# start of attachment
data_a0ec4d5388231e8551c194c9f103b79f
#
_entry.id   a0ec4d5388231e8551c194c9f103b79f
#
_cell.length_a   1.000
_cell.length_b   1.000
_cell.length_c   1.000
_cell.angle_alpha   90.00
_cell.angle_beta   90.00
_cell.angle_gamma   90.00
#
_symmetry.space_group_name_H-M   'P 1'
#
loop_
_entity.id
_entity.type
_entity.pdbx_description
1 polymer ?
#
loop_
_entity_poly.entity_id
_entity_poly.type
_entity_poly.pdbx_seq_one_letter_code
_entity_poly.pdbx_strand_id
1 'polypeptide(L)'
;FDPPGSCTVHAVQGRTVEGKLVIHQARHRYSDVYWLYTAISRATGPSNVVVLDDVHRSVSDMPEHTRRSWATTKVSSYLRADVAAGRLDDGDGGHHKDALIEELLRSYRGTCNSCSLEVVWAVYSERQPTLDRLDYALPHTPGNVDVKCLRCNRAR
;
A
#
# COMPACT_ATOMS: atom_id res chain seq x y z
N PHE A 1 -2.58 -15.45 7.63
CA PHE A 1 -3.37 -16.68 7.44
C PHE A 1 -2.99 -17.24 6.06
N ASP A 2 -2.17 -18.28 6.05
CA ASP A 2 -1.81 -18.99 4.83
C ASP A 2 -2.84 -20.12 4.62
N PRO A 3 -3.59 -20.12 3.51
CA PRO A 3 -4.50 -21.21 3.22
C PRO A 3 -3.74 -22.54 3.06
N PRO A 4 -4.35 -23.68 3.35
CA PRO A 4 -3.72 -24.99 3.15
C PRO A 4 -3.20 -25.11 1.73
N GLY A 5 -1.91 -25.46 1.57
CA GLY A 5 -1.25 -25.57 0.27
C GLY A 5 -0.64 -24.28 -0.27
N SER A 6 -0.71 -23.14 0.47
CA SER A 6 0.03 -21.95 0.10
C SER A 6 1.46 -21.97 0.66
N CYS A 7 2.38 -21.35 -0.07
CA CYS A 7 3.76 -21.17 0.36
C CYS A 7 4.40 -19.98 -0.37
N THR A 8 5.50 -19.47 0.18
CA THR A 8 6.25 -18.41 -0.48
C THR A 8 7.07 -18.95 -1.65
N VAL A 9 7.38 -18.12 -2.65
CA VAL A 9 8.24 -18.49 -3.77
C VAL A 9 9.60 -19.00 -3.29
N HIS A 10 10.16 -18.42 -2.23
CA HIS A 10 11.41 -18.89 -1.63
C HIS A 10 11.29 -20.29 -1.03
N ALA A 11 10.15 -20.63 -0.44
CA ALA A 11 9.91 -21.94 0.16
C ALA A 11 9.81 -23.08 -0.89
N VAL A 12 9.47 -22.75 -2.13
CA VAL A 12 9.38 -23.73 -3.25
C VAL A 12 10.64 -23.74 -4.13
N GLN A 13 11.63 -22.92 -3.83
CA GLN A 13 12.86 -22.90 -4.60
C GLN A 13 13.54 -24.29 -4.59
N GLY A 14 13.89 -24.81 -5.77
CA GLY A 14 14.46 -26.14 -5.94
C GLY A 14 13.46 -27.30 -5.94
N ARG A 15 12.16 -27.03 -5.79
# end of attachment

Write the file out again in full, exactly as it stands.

data_a0ec4d5388231e8551c194c9f103b79f
#
_entry.id   a0ec4d5388231e8551c194c9f103b79f
#
_cell.length_a   1.000
_cell.length_b   1.000
_cell.length_c   1.000
_cell.angle_alpha   90.00
_cell.angle_beta   90.00
_cell.angle_gamma   90.00
#
_symmetry.space_group_name_H-M   'P 1'
#
loop_
_entity.id
_entity.type
_entity.pdbx_description
1 polymer ?
#
loop_
_entity_poly.entity_id
_entity_poly.type
_entity_poly.pdbx_seq_one_letter_code
_entity_poly.pdbx_strand_id
1 'polypeptide(L)'
;FDPPGSCTVHAVQGRTVEGKLVIHQARHRYSDVYWLYTAISRATGPSNVVVLDDVHRSVSDMPEHTRRSWATTKVSSYLRADVAAGRLDDGDGGHHKDALIEELLRSYRGTCNSCSLEVVWAVYSERQPTLDRLDYALPHTPGNVDVKCLRCNRAR
;
A
#
# COMPACT_ATOMS: atom_id res chain seq x y z
N PHE A 1 -2.58 -15.45 7.63
CA PHE A 1 -3.37 -16.68 7.44
C PHE A 1 -2.99 -17.24 6.06
N ASP A 2 -2.17 -18.28 6.05
CA ASP A 2 -1.81 -18.99 4.83
C ASP A 2 -2.84 -20.12 4.62
N PRO A 3 -3.59 -20.12 3.51
CA PRO A 3 -4.50 -21.21 3.22
C PRO A 3 -3.74 -22.54 3.06
N PRO A 4 -4.35 -23.68 3.35
CA PRO A 4 -3.72 -24.99 3.15
C PRO A 4 -3.20 -25.11 1.73
N GLY A 5 -1.91 -25.46 1.57
CA GLY A 5 -1.25 -25.57 0.27
C GLY A 5 -0.64 -24.28 -0.27
N SER A 6 -0.71 -23.14 0.47
CA SER A 6 0.03 -21.95 0.10
C SER A 6 1.46 -21.97 0.66
N CYS A 7 2.38 -21.35 -0.07
CA CYS A 7 3.76 -21.17 0.36
C CYS A 7 4.40 -19.98 -0.37
N THR A 8 5.50 -19.47 0.18
CA THR A 8 6.25 -18.41 -0.48
C THR A 8 7.07 -18.95 -1.65
N VAL A 9 7.38 -18.12 -2.65
CA VAL A 9 8.24 -18.49 -3.77
C VAL A 9 9.60 -19.00 -3.29
N HIS A 10 10.16 -18.42 -2.23
CA HIS A 10 11.41 -18.89 -1.63
C HIS A 10 11.29 -20.29 -1.03
N ALA A 11 10.15 -20.63 -0.44
CA ALA A 11 9.91 -21.94 0.16
C ALA A 11 9.81 -23.08 -0.89
N VAL A 12 9.47 -22.75 -2.13
CA VAL A 12 9.38 -23.73 -3.25
C VAL A 12 10.64 -23.74 -4.13
N GLN A 13 11.63 -22.92 -3.83
CA GLN A 13 12.86 -22.90 -4.60
C GLN A 13 13.54 -24.29 -4.59
N GLY A 14 13.89 -24.81 -5.77
CA GLY A 14 14.46 -26.14 -5.94
C GLY A 14 13.46 -27.30 -5.94
N ARG A 15 12.16 -27.03 -5.79